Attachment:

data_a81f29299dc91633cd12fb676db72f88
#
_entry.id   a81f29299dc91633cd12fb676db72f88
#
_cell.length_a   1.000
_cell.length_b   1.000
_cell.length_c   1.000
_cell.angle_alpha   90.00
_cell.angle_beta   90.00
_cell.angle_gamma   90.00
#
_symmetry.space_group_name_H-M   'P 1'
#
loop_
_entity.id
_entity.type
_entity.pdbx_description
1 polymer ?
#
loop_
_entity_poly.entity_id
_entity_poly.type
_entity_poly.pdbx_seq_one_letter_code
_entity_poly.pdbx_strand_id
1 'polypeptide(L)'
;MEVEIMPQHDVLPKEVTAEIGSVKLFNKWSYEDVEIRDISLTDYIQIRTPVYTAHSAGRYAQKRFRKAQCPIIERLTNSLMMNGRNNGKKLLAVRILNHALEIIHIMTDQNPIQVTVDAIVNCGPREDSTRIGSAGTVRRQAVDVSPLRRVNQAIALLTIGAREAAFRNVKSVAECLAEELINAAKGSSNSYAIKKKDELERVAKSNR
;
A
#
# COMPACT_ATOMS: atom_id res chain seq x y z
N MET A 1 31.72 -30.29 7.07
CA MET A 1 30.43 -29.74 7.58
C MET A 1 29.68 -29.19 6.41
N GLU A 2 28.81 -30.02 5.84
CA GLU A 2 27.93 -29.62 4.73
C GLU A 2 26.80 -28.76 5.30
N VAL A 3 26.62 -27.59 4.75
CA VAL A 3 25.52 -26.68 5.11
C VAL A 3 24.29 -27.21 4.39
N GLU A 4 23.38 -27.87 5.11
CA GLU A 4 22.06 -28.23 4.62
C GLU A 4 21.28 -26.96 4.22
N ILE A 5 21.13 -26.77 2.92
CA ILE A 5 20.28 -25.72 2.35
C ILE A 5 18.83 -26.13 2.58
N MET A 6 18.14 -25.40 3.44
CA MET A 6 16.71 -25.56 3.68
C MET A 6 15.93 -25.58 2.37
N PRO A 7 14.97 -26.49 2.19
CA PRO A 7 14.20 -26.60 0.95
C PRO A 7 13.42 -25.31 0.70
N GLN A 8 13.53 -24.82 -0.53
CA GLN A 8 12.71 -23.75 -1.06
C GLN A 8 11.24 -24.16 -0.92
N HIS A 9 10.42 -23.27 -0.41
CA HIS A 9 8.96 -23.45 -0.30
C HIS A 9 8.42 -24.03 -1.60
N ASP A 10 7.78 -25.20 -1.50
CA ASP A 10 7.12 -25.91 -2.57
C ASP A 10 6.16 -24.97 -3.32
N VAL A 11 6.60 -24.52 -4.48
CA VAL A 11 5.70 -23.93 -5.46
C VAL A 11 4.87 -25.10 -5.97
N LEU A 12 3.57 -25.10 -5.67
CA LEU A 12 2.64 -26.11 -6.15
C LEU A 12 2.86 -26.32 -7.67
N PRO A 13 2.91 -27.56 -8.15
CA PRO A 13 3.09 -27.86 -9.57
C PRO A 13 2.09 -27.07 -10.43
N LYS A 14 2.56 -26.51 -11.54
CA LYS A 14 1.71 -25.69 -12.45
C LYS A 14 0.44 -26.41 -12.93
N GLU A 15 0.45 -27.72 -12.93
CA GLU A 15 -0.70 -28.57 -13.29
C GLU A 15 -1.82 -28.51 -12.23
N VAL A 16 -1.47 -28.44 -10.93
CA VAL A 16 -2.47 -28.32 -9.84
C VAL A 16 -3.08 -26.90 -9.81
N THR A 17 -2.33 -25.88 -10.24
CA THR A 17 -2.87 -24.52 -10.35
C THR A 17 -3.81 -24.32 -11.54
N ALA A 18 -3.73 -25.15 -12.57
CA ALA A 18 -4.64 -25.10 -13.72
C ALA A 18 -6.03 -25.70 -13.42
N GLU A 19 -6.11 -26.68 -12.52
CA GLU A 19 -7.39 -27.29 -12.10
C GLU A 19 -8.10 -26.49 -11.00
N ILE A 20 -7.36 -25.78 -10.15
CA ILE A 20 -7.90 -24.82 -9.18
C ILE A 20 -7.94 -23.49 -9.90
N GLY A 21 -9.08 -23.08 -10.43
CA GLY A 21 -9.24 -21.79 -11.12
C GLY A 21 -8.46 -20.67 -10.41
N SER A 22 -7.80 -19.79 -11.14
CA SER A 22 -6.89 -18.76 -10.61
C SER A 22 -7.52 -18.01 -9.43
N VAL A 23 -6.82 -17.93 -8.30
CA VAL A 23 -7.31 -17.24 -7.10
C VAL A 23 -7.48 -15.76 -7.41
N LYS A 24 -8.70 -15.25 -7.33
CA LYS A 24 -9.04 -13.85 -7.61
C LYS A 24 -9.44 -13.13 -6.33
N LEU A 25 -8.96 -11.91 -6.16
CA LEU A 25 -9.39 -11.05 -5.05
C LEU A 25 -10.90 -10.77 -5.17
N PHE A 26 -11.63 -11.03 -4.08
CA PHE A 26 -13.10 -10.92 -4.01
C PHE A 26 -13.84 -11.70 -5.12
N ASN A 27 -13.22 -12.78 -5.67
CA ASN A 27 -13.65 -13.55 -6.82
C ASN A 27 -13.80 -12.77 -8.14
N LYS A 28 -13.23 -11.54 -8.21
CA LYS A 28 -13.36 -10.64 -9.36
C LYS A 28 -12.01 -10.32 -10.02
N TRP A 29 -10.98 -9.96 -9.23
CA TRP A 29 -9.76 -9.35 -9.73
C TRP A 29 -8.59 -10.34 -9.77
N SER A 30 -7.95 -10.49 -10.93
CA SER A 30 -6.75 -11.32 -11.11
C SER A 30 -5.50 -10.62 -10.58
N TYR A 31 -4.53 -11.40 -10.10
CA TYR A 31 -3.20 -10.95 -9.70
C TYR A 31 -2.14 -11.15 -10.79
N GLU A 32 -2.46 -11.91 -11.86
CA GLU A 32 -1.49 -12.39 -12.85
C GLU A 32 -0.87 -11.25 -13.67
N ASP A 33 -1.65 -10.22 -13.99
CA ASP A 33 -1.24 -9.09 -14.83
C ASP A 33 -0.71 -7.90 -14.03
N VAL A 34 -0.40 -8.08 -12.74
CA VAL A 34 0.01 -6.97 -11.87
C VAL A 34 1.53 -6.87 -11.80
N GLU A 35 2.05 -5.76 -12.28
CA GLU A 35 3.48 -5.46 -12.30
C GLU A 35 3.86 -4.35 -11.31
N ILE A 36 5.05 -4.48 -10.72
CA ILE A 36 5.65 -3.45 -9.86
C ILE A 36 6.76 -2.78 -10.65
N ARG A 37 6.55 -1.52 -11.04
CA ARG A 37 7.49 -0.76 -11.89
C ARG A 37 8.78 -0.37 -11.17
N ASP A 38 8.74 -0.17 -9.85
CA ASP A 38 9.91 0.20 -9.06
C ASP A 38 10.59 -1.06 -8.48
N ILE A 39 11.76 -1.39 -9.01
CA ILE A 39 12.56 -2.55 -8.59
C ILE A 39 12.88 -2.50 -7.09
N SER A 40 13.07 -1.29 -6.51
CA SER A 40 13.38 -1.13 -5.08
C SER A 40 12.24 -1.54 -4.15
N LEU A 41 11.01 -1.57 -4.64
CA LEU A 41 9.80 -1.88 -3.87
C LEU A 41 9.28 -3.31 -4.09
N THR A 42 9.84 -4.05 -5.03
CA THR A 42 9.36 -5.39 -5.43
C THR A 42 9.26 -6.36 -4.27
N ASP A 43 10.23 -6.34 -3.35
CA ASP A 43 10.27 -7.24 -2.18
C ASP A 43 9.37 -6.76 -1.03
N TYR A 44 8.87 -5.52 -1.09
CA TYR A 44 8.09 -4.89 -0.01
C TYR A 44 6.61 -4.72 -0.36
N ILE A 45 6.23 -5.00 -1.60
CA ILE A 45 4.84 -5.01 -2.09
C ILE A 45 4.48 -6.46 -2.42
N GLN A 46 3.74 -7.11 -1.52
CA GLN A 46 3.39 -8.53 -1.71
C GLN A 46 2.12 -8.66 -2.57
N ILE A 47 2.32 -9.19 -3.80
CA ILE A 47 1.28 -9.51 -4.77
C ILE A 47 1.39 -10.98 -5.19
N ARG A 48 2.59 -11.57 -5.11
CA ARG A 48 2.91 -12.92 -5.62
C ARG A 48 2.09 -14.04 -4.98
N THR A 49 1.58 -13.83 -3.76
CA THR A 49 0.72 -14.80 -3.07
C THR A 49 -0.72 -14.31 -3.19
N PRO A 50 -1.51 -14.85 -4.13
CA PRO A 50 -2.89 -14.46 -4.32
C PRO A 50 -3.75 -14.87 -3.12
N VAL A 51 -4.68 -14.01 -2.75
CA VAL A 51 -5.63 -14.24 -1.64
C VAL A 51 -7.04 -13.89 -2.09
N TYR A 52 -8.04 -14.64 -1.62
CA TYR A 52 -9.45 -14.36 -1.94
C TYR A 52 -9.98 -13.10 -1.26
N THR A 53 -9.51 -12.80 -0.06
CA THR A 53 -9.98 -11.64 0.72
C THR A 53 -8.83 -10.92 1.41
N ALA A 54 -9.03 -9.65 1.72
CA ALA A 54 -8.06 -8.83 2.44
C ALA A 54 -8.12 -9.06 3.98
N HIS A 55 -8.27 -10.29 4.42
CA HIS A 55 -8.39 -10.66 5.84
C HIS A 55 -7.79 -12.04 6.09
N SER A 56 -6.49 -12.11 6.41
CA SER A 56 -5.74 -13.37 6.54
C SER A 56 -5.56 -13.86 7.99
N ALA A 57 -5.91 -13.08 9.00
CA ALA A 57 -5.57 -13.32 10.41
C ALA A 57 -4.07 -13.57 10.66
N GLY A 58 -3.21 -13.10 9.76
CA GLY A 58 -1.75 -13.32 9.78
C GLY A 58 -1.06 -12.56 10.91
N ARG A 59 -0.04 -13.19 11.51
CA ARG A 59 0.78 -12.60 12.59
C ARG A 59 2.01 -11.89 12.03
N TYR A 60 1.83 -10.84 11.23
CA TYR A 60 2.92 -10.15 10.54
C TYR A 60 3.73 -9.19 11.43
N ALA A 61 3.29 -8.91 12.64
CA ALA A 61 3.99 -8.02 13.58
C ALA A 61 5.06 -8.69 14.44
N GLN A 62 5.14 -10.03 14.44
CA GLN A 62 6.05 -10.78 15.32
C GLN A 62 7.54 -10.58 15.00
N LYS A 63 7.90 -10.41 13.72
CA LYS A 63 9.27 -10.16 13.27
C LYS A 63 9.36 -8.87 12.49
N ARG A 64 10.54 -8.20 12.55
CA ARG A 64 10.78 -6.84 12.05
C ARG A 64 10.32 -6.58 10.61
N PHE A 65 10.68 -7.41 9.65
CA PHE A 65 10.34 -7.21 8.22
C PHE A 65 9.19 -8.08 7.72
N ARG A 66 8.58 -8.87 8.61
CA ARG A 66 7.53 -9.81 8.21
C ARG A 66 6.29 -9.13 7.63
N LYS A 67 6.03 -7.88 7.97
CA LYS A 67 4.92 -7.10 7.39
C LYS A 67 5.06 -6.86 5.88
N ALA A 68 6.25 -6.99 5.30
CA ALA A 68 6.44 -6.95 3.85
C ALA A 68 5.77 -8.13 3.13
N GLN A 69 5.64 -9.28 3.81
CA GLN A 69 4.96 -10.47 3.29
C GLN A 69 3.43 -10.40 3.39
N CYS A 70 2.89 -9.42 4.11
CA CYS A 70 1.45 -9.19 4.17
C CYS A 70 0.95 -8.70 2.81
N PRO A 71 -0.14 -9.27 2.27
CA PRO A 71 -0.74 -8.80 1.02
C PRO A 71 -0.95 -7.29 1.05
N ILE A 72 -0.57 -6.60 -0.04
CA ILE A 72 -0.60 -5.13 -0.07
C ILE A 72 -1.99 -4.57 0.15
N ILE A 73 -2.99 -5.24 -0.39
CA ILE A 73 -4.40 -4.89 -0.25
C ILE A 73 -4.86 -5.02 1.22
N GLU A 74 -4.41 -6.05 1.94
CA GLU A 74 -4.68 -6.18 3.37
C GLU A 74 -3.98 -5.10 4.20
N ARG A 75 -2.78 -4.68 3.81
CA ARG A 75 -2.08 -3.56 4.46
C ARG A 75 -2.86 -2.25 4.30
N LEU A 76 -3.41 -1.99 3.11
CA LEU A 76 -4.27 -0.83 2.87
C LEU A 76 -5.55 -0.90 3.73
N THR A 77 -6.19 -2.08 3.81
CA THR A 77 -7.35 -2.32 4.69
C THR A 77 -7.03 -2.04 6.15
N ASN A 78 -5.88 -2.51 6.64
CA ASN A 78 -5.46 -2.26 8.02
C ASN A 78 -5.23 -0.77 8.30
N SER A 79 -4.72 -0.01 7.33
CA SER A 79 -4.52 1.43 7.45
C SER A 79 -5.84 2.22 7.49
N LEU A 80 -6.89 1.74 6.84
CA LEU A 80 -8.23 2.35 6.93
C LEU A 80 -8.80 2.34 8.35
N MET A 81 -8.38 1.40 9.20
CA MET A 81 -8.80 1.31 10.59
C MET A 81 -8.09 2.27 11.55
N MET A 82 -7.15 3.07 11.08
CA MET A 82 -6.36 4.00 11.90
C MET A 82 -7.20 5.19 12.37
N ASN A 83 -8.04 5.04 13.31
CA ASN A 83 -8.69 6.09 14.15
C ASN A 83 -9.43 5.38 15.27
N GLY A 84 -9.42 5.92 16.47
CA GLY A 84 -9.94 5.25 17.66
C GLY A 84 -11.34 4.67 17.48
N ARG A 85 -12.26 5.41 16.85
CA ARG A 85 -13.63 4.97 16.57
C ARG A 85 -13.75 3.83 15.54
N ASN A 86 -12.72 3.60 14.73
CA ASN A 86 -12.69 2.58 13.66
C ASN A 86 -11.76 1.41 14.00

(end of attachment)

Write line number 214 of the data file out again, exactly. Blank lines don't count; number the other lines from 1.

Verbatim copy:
N GLN A 62 5.14 -10.03 14.44